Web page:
In the past, software systems ran in highly controlled environments on-premise and managed by an army of sysadmins. Today, migration to the cloud is relentless; the stage has completely shifted.
Systems are no longer monolithic and localized; they depend on many globalized uncoupled systems working in unison, often in the form of ethereal microservices.
It is no surprise that Site Reliability Engineers have risen to prominence in the last decade. Modern IT infrastructure requires robust systems thinking and reliability engineering to keep the show on the road. Downtime is not an option.
A 2020 ITIC Cost of Downtime survey indicated that 98% of organizations said that a single hour of downtime costs more than $150,000. 88% showed that 60 minutes of downtime costs their business more than $300,000. And 40% of enterprises reported that one hour of downtime costs their organizations $1 million to more than $5 million.
To increase the resiliency of these systems, the discipline of chaos engineering emerged. Stress testing a system with chaotic experiments by randomly engineering failures reveals the Achilles heel. Simulating adverse conditions allows engineers to integrate safeguards, circuit breakers, and incident response mechanisms. This post will dive into this chaotic artform.
As elucidated by the Chaos Community:
"Chaos Engineering is the discipline of experimenting on a system to build confidence in the system's capability to withstand turbulent conditions in production."
Most engineers' first exposure to this discipline most likely came from Chaos Monkey. A tool invented by Netflix, it is responsible for randomly terminating instances in production to ensure that engineers implement their services to be highly available and resilient to pseudo-random termination of instances and services within the Netflix architecture. At the time, Netflix had recently migrated to Amazon Web Services and needed to create a framework to prove its infrastructure could survive a fallout and automatically self-heal.
Netflix added more techniques to this framework, such as "Failure Injection Testing" (FIT), which causes requests between Netflix services to fail and verifies that the system degrades gracefully. And of course, tools within The Simian Army such as Chaos Kong, which simulates the failure of an entire Amazon EC2 (Elastic Compute Cloud) region.
This amalgamation of tools evolved into the discipline that we now know as chaos engineering.
Designing any experiment requires four things: a postulation and hypotheses, independent variables, dependent variables, and of course, context. These principles provide a guidepost for designing chaos engineering experiments:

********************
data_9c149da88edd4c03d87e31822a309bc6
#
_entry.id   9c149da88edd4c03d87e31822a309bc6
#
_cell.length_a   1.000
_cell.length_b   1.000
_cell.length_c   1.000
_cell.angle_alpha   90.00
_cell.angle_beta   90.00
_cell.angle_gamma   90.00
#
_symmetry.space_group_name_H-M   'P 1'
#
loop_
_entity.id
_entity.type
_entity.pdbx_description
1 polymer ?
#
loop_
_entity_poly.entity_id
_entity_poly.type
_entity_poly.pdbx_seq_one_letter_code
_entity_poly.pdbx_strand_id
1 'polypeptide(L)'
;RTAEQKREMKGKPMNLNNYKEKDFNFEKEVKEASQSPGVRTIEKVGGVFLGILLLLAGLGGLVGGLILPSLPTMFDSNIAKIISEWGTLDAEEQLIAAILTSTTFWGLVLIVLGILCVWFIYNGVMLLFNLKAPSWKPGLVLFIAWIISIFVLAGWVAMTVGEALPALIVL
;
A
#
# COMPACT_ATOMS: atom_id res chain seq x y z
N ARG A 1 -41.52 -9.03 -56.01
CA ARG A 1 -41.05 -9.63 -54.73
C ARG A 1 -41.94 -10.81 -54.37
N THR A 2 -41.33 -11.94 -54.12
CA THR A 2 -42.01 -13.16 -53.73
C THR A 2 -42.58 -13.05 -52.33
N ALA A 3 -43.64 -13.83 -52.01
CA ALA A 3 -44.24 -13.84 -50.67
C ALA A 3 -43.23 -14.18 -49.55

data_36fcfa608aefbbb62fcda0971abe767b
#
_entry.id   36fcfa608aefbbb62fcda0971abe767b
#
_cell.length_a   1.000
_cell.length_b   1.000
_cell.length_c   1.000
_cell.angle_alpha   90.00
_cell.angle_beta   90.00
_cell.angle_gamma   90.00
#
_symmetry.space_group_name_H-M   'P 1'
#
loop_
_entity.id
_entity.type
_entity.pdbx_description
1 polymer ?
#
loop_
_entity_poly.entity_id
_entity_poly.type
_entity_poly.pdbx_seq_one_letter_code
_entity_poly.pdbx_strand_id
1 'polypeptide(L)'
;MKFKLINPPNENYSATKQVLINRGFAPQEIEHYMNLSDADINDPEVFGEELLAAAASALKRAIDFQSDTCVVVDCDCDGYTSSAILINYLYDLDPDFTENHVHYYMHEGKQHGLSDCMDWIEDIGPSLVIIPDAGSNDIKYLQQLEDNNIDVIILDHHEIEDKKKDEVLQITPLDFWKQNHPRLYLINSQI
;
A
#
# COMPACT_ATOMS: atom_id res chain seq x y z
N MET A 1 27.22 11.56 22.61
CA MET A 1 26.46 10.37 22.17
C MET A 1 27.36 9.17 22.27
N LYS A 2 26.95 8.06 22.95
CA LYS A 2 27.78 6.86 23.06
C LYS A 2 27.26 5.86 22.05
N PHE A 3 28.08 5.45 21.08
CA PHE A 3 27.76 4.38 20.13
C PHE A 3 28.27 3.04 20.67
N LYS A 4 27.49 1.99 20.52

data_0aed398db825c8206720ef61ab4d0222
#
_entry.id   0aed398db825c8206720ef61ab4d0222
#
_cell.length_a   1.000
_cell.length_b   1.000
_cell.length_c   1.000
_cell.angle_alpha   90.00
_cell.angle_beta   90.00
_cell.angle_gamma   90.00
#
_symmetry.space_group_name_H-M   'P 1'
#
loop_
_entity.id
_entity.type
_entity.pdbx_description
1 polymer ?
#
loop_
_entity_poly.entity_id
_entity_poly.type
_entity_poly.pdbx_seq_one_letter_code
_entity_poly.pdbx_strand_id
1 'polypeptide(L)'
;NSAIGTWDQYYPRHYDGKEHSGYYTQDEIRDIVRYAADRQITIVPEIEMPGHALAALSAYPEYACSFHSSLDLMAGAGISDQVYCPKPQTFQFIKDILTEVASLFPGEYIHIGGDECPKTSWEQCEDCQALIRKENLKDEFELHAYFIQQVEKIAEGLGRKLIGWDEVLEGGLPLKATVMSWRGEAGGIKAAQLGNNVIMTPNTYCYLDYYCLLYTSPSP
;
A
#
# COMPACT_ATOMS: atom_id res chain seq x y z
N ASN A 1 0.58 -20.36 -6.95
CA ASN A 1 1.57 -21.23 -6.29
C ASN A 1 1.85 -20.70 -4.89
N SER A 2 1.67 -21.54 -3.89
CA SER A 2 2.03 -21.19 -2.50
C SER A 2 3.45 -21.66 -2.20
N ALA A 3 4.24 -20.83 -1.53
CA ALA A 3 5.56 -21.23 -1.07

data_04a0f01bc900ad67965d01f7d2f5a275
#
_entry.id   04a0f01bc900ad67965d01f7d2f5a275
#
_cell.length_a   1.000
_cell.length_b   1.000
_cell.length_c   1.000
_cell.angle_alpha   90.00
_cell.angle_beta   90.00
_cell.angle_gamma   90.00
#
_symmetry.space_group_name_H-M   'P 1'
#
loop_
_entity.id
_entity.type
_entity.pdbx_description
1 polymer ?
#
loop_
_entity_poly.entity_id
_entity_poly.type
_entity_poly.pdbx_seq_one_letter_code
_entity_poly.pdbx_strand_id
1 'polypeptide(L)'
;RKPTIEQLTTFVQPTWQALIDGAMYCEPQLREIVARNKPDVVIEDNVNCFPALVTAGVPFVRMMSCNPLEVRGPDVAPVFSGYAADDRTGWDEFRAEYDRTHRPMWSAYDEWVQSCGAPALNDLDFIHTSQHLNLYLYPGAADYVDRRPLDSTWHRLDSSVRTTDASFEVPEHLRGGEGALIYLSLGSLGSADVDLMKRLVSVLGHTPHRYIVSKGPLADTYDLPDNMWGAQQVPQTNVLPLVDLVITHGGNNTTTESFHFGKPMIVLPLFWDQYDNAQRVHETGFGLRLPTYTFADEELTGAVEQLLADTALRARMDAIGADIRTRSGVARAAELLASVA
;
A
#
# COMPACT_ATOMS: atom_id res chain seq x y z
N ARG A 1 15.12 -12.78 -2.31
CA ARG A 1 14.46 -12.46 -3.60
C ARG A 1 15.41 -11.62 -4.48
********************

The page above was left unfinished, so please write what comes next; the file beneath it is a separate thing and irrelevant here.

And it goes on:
- Construct a hypothesis around steady-state behavior.
- Trigger real-world behavior, utilizing both a control and an experimental group.
- Run experiments in production by injecting failures into the experimental group.
- Automate experiments to run continuously, attempting to disprove the hypothesis that your system is resilient.
A viable hypothesis may be in the following form:
"the tolerance range will not exceed 8% above the steady- state while injecting X, Y, Z into the system."
Robust experiments should trigger the loss of availability of several components within the system. Experiments need to mimic real-world events, avoiding the happy path. Tests should utilize all possible inputs while also recreating scenarios from historical system outages.
Related Reading: What is Chaos Testing?
Types of testing include:
- Hardware failure (or virtual equivalent)
- Changes to network latency/failure (inject latency into requests between services)
- Resource starvation/overload
- Dependency failures (e.g., database)
- Retry storms (e.g., thundering herd)
- Functional bugs (exceptions)
- Race conditions (threading and concurrency)
- Render an entire Amazon region unavailable
- Fail requests between services or fail an internal service
The Steady-State defines your environment's status before, after, and potentially during a chaos experiment execution. Any change to this hypothesis results in a deviation, which is a candidate for investigation. And warrants further investigation, potentially a place for improvements to be applied.
If your system does not return to its expected Steady State after running an experiment, a red flag alert needs to be issued. A robust system will self heal and recalibrate back to equilibrium or steady state. One can calculate deviation from equilibrium by defining a tolerance range.